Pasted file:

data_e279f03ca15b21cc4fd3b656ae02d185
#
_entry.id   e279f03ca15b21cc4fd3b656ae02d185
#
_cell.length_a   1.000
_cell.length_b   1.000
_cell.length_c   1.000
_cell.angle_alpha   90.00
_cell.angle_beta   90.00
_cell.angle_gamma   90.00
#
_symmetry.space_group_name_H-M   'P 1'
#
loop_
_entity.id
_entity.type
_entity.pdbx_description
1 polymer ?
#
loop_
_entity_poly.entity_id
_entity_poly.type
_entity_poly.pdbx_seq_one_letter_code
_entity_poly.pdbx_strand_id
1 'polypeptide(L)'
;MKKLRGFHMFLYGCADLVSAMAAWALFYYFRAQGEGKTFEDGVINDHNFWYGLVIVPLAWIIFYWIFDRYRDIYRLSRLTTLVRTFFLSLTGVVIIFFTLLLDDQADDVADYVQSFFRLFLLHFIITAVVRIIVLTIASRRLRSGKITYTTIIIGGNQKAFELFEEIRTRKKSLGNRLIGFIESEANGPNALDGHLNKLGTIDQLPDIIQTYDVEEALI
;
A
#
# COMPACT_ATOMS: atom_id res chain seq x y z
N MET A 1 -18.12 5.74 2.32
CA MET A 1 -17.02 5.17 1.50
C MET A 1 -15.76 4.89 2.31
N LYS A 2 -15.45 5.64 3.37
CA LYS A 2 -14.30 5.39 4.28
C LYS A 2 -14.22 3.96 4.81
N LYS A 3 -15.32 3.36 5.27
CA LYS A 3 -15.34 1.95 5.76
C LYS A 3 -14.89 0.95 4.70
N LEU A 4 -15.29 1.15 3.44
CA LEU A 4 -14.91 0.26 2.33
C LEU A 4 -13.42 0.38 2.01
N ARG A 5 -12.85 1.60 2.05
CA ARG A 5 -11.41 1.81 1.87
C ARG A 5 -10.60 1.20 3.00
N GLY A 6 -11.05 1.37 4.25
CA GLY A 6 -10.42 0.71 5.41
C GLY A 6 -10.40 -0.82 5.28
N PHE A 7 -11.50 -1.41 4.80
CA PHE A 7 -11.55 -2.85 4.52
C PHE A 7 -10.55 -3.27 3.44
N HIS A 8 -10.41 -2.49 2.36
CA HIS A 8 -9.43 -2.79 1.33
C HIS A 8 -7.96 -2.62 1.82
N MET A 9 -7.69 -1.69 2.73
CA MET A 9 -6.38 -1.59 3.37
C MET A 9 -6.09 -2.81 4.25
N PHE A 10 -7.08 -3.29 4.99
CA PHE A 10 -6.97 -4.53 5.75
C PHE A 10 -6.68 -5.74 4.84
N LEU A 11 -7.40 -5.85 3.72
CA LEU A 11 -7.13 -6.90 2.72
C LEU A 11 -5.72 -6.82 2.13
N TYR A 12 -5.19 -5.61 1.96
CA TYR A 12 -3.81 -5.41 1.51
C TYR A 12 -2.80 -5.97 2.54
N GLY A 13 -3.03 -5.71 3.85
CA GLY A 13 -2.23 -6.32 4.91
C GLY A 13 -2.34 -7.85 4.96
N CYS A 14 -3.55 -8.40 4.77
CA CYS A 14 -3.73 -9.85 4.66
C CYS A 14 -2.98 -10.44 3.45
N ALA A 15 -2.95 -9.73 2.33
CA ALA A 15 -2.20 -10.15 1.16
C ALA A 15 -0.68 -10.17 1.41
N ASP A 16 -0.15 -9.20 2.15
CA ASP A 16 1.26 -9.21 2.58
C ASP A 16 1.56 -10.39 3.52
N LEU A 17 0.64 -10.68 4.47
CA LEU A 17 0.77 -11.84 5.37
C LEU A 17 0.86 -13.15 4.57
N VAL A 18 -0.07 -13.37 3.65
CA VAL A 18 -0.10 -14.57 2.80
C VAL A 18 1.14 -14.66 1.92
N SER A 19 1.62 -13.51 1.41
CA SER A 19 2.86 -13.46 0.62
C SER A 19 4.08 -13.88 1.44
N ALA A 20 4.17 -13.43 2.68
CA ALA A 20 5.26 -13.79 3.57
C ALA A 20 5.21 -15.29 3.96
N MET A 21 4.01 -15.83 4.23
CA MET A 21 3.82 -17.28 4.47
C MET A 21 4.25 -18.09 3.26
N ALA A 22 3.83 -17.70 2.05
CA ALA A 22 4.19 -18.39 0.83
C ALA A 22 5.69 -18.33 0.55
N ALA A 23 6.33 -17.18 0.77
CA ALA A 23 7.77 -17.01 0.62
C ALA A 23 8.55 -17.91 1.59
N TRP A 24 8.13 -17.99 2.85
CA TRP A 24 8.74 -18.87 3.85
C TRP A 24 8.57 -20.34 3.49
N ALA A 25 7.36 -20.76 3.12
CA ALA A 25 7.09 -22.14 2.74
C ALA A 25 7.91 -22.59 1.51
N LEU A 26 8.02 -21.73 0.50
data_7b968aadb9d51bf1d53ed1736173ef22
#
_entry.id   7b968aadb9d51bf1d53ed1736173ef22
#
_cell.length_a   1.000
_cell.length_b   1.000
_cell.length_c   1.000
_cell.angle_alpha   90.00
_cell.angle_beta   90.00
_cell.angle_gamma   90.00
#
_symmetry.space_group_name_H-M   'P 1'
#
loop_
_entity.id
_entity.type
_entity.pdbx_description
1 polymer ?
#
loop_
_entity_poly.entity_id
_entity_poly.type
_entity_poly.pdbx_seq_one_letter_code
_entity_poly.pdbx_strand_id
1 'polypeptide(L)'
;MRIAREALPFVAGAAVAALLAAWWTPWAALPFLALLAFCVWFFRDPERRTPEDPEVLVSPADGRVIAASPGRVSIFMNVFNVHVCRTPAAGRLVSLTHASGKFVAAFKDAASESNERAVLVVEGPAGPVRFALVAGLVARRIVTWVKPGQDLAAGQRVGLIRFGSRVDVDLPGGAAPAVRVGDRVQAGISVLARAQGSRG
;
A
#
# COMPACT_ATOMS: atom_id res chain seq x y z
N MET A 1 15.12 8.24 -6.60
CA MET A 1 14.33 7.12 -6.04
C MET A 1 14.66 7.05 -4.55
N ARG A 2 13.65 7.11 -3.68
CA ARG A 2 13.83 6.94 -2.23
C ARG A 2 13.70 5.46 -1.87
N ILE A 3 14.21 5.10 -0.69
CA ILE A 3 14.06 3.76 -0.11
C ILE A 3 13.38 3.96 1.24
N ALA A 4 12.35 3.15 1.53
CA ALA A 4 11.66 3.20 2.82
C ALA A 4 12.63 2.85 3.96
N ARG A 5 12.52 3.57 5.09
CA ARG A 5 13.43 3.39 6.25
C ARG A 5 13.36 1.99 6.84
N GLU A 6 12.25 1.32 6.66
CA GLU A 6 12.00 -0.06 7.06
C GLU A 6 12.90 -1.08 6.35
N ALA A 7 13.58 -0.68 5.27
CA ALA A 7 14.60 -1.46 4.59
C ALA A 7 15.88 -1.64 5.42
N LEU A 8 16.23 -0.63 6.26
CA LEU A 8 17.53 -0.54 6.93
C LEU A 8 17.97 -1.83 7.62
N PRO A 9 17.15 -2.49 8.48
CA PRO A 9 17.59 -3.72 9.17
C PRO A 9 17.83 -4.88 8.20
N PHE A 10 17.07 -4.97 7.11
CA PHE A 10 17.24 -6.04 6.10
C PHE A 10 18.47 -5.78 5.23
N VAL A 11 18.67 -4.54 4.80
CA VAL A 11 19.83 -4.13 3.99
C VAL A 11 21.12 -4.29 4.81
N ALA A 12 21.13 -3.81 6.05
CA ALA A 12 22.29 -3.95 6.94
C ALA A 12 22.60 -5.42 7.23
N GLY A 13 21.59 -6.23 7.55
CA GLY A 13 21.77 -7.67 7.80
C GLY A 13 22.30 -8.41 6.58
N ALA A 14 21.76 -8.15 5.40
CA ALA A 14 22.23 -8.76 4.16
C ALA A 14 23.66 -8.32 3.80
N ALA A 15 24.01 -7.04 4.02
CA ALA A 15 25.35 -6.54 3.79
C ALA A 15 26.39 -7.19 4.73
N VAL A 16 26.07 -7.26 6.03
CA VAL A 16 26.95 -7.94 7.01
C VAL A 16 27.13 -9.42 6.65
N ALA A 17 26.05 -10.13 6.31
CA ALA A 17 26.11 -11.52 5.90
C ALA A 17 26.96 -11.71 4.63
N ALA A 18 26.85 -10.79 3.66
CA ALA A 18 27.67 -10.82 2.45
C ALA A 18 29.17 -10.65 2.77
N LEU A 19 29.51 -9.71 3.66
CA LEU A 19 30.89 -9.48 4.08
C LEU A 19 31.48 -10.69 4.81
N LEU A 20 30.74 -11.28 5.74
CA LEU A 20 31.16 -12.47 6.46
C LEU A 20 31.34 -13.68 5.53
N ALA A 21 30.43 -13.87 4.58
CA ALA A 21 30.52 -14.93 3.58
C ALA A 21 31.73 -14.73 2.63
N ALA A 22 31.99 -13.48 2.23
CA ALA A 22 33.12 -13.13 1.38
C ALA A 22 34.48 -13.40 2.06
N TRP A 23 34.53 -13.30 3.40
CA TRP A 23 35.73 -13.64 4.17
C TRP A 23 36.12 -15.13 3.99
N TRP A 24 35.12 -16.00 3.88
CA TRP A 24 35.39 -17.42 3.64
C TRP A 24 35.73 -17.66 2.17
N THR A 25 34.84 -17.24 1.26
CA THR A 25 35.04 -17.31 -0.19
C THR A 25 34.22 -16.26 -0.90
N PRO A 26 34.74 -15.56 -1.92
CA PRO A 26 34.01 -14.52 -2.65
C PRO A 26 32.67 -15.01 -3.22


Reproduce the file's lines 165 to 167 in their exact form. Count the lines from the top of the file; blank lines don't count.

CA PHE A 10 17.24 -6.04 6.10
C PHE A 10 18.47 -5.78 5.23
N VAL A 11 18.67 -4.54 4.80